Same-Sex Spouses Should Have E.U. Residency Rights, Court Is Told

In November 2016, Romania’s Constitutional Court requested an interpretation of European Union law from the Court of Justice.

“Starting this litigation, we realized that we had to take it to the end, whatever the end was,” Mr. Coman said in an interview in November, when the European court, based in Luxembourg, began examining the case.

Mr. Wathelet’s opinion was well received on Thursday by groups in Romania and across Europe that represent the rights of lesbian, gay, bisexual and transgender people.

“The points raised by the advocate general’s opinion are very encouraging,” ILGA-Europe, a Brussels-based advocacy group for gay and transgender rights, said in a statement on their website.

Florin Buhuceanu, president of the Romanian advocacy group Accept, said that “such an inclusive definition of what family is in the 21st century will send a very clear sign to Romanian politicians.”

Thirteen countries in the European Union allow same-sex marriage, while a further nine have civil unions or something similar.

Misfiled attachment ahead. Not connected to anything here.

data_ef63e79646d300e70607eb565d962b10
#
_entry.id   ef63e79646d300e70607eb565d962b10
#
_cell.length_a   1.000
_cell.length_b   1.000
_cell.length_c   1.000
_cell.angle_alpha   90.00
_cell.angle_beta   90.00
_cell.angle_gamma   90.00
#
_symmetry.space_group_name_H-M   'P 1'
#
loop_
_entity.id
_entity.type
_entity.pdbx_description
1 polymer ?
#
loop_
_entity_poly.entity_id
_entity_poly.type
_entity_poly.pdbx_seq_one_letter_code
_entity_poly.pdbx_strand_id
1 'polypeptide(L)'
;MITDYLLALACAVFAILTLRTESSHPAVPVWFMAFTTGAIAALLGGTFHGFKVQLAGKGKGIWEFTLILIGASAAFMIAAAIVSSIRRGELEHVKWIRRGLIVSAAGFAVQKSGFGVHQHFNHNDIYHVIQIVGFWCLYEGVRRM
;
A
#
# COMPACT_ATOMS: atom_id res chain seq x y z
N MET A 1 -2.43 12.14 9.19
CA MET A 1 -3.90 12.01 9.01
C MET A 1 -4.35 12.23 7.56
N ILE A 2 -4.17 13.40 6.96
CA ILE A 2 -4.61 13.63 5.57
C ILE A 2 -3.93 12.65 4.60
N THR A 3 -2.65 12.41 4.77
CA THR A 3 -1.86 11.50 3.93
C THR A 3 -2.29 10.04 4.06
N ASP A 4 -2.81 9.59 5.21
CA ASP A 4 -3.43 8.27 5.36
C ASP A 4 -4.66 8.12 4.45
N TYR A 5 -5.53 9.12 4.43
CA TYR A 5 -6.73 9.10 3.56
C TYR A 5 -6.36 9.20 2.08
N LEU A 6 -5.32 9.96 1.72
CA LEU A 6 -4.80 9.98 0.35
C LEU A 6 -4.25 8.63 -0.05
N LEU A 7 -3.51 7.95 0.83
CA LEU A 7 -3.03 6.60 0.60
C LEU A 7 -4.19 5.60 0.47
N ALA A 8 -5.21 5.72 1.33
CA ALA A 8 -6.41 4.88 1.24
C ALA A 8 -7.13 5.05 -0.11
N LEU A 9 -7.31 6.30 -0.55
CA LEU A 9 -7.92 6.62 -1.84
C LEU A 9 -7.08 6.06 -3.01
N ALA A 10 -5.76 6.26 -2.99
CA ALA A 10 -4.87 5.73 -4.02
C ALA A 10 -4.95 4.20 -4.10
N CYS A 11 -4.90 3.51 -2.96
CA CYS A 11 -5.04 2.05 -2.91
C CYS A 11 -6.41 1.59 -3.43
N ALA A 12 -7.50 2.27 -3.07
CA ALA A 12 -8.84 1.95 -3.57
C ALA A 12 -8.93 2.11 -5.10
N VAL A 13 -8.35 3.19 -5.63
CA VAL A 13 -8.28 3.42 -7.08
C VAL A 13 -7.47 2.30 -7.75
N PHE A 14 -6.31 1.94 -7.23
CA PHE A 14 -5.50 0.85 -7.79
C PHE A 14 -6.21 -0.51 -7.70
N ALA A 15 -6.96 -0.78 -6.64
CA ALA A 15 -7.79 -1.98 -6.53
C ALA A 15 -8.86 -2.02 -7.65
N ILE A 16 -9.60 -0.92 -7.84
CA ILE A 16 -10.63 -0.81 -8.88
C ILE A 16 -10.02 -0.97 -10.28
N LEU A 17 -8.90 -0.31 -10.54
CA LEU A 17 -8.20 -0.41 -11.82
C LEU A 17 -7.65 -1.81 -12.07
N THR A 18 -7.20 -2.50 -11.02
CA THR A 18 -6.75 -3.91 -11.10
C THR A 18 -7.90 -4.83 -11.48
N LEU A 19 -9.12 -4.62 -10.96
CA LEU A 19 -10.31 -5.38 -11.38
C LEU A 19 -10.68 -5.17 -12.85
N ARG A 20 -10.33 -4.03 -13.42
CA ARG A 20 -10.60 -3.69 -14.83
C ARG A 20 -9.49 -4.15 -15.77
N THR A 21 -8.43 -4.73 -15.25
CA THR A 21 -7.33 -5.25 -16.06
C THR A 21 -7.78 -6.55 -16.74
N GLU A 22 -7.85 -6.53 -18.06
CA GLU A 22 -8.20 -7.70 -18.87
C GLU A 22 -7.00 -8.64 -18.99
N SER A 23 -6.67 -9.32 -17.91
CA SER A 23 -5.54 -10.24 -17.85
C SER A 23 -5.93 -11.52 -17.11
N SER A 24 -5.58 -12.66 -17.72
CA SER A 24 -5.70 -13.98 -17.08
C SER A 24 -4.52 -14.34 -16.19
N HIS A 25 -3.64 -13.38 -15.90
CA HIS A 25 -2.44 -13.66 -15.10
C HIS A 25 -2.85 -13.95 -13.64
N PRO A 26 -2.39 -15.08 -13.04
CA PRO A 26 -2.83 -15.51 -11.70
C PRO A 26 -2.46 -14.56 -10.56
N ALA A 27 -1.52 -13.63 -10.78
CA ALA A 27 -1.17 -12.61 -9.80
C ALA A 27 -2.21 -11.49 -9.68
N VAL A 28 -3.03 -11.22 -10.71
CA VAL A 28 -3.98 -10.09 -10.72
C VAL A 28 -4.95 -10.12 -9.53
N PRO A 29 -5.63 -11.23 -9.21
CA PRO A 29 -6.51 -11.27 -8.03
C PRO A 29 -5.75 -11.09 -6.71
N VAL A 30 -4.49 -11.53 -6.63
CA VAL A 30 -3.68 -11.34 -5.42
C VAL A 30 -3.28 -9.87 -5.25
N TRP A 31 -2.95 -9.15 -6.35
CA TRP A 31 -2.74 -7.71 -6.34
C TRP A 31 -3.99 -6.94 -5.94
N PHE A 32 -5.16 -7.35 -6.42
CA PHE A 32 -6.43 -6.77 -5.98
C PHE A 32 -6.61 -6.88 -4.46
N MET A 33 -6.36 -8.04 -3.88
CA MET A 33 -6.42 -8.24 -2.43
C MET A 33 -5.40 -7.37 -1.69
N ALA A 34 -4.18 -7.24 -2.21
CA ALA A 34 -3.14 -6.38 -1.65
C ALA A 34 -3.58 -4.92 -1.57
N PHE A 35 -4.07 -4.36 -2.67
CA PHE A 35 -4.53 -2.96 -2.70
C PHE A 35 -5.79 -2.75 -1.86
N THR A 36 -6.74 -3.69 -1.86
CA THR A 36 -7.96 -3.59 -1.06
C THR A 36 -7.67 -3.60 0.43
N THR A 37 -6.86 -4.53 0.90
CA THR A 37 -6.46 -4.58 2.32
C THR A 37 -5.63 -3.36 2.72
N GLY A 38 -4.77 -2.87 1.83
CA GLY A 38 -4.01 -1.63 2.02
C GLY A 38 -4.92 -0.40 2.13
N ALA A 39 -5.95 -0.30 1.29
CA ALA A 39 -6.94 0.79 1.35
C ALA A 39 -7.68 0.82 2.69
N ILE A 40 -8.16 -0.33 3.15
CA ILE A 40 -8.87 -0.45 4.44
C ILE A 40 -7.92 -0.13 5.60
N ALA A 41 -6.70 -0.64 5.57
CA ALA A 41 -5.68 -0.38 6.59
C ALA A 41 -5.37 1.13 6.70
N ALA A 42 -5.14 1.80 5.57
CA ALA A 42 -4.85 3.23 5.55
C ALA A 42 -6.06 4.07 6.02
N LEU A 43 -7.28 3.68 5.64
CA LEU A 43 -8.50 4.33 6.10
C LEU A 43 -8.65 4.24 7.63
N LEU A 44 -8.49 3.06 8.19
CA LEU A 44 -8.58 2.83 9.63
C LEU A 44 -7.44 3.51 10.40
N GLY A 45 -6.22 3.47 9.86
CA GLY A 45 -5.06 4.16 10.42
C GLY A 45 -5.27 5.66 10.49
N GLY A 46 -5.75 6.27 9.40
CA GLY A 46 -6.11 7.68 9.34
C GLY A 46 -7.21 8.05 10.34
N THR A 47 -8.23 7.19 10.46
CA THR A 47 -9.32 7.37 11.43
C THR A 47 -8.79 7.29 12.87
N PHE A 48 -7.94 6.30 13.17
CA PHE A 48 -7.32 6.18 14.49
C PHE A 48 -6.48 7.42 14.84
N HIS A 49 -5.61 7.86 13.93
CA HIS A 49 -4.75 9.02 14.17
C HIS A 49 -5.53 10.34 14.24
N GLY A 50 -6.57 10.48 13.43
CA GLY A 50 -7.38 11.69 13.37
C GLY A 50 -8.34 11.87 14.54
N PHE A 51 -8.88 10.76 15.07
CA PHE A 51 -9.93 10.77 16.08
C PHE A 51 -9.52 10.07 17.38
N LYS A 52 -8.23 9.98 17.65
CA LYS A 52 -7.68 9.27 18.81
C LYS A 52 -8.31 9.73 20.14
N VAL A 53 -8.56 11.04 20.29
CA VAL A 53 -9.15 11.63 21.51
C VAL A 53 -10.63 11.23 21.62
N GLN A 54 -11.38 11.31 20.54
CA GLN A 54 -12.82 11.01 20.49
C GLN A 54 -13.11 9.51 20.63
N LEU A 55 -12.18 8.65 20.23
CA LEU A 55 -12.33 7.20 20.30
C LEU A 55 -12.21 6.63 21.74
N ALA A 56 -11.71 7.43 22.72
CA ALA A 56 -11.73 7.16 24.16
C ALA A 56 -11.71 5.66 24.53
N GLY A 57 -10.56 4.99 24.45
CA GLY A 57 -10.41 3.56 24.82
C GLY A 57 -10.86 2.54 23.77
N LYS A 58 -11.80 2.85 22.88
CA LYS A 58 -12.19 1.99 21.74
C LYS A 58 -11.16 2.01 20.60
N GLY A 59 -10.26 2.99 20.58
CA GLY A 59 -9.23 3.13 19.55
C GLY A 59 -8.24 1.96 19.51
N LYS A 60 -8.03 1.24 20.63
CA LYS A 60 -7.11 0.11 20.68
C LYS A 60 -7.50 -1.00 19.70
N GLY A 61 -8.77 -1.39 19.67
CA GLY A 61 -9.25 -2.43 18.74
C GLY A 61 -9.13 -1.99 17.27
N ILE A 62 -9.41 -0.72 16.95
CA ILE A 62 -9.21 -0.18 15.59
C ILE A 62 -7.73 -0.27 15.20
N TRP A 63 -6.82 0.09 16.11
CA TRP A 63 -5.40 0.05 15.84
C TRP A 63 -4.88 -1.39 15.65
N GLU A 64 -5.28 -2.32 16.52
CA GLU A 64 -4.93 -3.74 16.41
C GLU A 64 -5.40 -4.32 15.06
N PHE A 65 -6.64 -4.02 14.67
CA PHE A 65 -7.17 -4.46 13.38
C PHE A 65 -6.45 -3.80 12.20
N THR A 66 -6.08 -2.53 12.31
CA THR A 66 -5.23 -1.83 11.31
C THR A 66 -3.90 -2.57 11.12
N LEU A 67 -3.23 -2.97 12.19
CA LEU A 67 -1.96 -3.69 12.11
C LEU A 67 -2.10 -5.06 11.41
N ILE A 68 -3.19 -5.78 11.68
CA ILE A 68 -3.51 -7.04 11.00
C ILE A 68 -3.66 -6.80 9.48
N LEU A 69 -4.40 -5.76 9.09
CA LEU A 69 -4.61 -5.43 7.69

In his opinion to the court, Mr. Wathelet pointed to the general evolution of views on same-sex marriage in member states over the last decade, adding that according to the definition generally accepted by the member states, the idea that marriage means a union between two persons of the opposite sex “can no longer be followed.”

The role of the 11 advocates general is to propose independent solutions for cases the Court of Justice is deliberating on. While their opinions are not legally binding, their voices are influential and tend to have a strong impact on the decisions of the court.

Iustina Ionescu, a lawyer for the couple, expressed optimism on Thursday about the prospects for her clients’ case after the advocate general’s recommendation.

“If his opinion will be accepted by the courts, it will mean jurisprudential change in the definition of ‘spouse’ according to E.U. law,” she said. “Now that we’ve managed to convince him, we are more confident that we will be able to convince the 15 judges to accept our interpretation of the directive.”

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